One of Brunel’s best known projects is the Clifton Suspension Bridge, spanning the gorge above the River Avon and linking Clifton in Bristol with Leigh Woods in North Somerset, a National Trust property. With a span of over 700 feet, this made it the longest span of any bridge in the world at the time of its construction, which started in 1831. Brunel did not live to see its completion in 1864, five years after his death. Work had been suspended for a number of years owing to a lack of funding. At the bottom of the cliff where there is a winding path up to the level of the bridge, there is a derelict building. It still carries the sign “Clifton Rocks Railway”.

Clifton Rocks Railway

Clifton Rocks Railway

This was a water-powered funicular railway to take visitors up to the top of the cliff.  I have just noticed that I was passing the site almost to the day that coincided with the 120th anniversary of its opening. It closed in 1934 and during the second world war it was used a a secret transmission base for the BBC. I never realised that when I was working for the BBC in Bristol! The information can be found on the website of the trust which is trying to restore the railway, the top entrance to which is located beside the Avon Gorge Hotel. Details of the trust’s open days can be found here.

SS Great Britain

SS Great Britain Stern

The other significant project for which Brunel is known is the construction of the SS Great Britain. Brunel had become convinced of the superiority of propeller-driven ships over paddle wheels. After tests, he incorporated a large six-bladed propeller into his design for the 322-foot Great Britain, which was launched in 1843. She is considered to be the first modern ship, being built of metal rather than wood, powered by an engine rather than wind or oars, and driven by propeller rather than paddle wheel. She was the first iron-hulled, propeller-driven ship to cross the Atlantic Ocean. Her maiden voyage was made in August and September 1845, from Liverpool to New York. In 1846, she ran aground at Dundrum Bay, off the County Down coast. She was salvaged and then re-entered service  for the route to Australia. The ship was also used to carry troops such as the 57th Regiment of Foot, along with their horses and supplies, heading to the Crimean campaign.

SS Great Britain Dundrum Bay 1846

SS Great Britain Dundrum Bay 1846

There are a number of statues dotted throughout Britsol. I saw one for the Irish orator and MP Edmund Burke, one of Queen Victoria and another for Edward Colston, a businessman and benefactor. But I did not see any memorial for Brunel, apart from his works. There is one at Temple in London. So reader, if you seek his monument, look around you, or as the Latin inscription  on the tomb of Sir Christopher Wren at St Paul’s Cathedral states ” LECTOR SI MONUMENTUM REQUIRIS CIRCUMSPICE“.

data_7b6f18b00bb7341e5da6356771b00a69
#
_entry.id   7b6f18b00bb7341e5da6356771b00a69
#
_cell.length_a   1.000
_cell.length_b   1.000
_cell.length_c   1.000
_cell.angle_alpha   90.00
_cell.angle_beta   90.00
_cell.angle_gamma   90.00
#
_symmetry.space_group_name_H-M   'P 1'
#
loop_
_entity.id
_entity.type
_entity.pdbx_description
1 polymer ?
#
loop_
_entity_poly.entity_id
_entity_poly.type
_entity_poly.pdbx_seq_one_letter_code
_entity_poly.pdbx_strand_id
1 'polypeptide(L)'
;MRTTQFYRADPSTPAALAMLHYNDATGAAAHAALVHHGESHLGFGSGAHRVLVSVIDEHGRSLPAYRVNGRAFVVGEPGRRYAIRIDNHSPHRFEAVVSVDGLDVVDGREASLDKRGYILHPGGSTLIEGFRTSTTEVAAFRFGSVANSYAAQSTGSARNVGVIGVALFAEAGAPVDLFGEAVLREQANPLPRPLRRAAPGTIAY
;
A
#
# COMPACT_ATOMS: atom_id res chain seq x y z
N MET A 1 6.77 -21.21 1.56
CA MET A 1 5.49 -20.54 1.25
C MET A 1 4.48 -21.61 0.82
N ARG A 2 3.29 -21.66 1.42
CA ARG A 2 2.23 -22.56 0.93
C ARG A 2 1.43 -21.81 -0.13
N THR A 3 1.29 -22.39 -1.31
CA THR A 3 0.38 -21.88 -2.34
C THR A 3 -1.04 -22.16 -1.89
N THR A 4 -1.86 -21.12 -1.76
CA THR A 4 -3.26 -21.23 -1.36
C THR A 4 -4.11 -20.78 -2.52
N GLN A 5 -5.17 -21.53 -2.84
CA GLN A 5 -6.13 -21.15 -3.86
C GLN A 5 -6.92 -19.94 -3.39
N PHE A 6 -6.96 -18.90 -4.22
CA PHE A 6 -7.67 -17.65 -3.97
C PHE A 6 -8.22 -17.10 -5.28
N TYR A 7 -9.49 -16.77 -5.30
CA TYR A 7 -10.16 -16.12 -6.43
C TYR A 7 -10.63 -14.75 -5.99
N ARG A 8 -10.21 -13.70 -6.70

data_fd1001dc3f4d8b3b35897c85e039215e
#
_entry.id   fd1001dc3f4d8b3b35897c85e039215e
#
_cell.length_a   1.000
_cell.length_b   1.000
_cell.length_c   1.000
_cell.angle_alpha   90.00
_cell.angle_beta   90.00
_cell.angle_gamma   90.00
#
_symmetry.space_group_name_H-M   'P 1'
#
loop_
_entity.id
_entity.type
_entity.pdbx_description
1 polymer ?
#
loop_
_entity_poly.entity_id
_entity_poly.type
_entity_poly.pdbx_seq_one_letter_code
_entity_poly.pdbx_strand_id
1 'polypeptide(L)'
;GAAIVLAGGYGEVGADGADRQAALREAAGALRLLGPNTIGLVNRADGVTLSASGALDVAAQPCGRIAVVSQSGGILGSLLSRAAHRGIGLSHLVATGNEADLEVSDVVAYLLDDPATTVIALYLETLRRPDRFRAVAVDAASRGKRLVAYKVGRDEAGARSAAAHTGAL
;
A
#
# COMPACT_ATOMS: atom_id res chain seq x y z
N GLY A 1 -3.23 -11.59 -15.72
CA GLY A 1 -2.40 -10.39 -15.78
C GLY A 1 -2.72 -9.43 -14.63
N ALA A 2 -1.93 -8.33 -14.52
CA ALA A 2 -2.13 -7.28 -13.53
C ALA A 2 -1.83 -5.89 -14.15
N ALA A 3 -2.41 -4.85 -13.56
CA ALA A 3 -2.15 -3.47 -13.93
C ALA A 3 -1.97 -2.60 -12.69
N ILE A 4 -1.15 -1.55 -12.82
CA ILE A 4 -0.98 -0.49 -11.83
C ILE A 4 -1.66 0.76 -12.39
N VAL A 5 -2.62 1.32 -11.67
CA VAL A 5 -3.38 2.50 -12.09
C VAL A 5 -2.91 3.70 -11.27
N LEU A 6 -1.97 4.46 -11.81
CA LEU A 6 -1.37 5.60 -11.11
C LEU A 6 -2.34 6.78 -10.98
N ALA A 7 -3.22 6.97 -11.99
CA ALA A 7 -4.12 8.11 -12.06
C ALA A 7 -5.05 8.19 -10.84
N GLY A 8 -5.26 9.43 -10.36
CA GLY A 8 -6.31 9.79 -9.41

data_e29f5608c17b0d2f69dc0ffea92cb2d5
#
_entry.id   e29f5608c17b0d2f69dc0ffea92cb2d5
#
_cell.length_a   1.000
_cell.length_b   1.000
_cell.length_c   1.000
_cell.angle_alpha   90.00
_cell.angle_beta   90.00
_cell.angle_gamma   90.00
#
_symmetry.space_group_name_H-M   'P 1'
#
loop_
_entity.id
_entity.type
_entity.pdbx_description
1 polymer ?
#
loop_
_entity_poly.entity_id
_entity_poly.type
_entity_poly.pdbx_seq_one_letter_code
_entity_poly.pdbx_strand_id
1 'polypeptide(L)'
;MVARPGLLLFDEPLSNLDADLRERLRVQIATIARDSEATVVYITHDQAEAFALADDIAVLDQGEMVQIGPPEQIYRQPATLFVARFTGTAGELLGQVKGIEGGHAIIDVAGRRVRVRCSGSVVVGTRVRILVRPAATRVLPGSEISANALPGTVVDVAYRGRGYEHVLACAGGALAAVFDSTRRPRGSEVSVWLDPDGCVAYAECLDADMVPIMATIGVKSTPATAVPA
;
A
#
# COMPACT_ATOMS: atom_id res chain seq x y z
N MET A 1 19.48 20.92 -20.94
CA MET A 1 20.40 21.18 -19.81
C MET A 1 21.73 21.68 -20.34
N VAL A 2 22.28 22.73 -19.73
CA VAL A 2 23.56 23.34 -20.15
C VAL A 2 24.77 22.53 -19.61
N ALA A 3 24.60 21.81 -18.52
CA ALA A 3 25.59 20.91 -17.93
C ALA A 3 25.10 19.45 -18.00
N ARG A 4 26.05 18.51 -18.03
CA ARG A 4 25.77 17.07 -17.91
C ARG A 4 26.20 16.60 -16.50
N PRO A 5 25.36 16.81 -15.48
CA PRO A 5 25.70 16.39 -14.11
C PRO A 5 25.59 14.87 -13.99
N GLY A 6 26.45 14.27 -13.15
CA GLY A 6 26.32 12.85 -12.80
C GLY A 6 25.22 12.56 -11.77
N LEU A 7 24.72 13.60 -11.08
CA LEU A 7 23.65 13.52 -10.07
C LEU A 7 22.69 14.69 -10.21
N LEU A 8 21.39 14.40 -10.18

WHAT IF?

CAFOD campaign

CAFOD campaign

During a visit to Bristol, I heard about the Enough Food for Everyone IF campaign. I saw a banner on display near Bristol’s Anglican Cathedral, a fine building. CAFOD along with over 100 charities in the UK is part of a coalition pushing for action by the G8 on the issue of global hunger, so that 2013 can be the beginning of the end of global hunger. The G8 leaders are due to meet at the Lough Erne resort, near Enniskillen in County Fermanagh in June.

Deacon David Brinn

Deacon David Brinn

CAFOD is the official overseas aid agency of the Catholic church in England and Wales. The group’s organiser in the Diocese of Clifton is Deacon David Brinn, who is based in the parish of Frome in Somerset. He was invited to speak at a Mass at the university chaplaincy in Bristol, at which he set out the aims of the campaign. He said there are four main “ifs”:-

There is Enough Food for Everyone….

IF  we force governments and investors to be honest and open about the deals they make in the poorest countries that stop people getting enough food.

IF  governments keep their promises on aid, invest to stop children dying from malnutrition and help the poorest people feed themselves through investment in small farmers.

IF  we stop poor farmers being forced off their land, and use the available agricultural land to grow food for people, not biofuels for cars.

IF  governments stop big companies dodging tax in poor countries, so that millions of people can free themselves from hunger.

CAFOD is a sister organisation of Trócaire, set up by the Irish Catholic Bishops forty years ago for overseas aid. This week representatives of Trócaire are at the 57th session of the Commission on the Status of Women at the United Nations. Both groups are affiliates of Caritas International. More details of the CAFOD campaign including details of how to lobby MPs can be found here. One in eight people in the world go hungry.